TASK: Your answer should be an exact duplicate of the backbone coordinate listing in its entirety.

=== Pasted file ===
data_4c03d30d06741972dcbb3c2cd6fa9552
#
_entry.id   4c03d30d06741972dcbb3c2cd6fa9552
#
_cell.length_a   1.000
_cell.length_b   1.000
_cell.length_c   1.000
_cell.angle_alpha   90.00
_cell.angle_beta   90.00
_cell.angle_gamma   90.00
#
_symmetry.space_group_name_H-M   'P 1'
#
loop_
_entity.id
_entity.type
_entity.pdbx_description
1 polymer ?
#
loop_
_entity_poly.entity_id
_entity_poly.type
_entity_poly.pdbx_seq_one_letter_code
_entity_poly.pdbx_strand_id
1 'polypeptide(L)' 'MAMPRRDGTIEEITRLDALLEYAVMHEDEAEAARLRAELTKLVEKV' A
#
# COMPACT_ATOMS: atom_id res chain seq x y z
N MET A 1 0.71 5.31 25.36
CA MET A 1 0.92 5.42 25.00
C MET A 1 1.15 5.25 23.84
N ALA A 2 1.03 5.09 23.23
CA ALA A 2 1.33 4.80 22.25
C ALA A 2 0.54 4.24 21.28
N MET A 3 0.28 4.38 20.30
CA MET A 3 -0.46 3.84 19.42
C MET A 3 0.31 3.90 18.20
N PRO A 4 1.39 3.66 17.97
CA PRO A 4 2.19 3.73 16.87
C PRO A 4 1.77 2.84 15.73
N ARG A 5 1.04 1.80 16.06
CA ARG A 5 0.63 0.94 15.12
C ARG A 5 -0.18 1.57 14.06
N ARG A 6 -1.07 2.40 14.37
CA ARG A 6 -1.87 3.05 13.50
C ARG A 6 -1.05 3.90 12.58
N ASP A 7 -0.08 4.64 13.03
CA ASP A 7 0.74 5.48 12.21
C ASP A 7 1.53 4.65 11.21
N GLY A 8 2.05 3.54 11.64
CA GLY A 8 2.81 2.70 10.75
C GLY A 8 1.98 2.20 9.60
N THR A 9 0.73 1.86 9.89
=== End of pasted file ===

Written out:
data_4c03d30d06741972dcbb3c2cd6fa9552
#
_entry.id   4c03d30d06741972dcbb3c2cd6fa9552
#
_cell.length_a   1.000
_cell.length_b   1.000
_cell.length_c   1.000
_cell.angle_alpha   90.00
_cell.angle_beta   90.00
_cell.angle_gamma   90.00
#
_symmetry.space_group_name_H-M   'P 1'
#
loop_
_entity.id
_entity.type
_entity.pdbx_description
1 polymer ?
#
loop_
_entity_poly.entity_id
_entity_poly.type
_entity_poly.pdbx_seq_one_letter_code
_entity_poly.pdbx_strand_id
1 'polypeptide(L)' 'MAMPRRDGTIEEITRLDALLEYAVMHEDEAEAARLRAELTKLVEKV' A
#
# COMPACT_ATOMS: atom_id res chain seq x y z
N MET A 1 0.71 5.31 25.36
CA MET A 1 0.92 5.42 25.00
C MET A 1 1.15 5.25 23.84
N ALA A 2 1.03 5.09 23.23
CA ALA A 2 1.33 4.80 22.25
C ALA A 2 0.54 4.24 21.28
N MET A 3 0.28 4.38 20.30
CA MET A 3 -0.46 3.84 19.42
C MET A 3 0.31 3.90 18.20
N PRO A 4 1.39 3.66 17.97
CA PRO A 4 2.19 3.73 16.87
C PRO A 4 1.77 2.84 15.73
N ARG A 5 1.04 1.80 16.06
CA ARG A 5 0.63 0.94 15.12
C ARG A 5 -0.18 1.57 14.06
N ARG A 6 -1.07 2.40 14.37
CA ARG A 6 -1.87 3.05 13.50
C ARG A 6 -1.05 3.90 12.58
N ASP A 7 -0.08 4.64 13.03
CA ASP A 7 0.74 5.48 12.21
C ASP A 7 1.53 4.65 11.21
N GLY A 8 2.05 3.54 11.64
CA GLY A 8 2.81 2.70 10.75
C GLY A 8 1.98 2.20 9.60
N THR A 9 0.73 1.86 9.89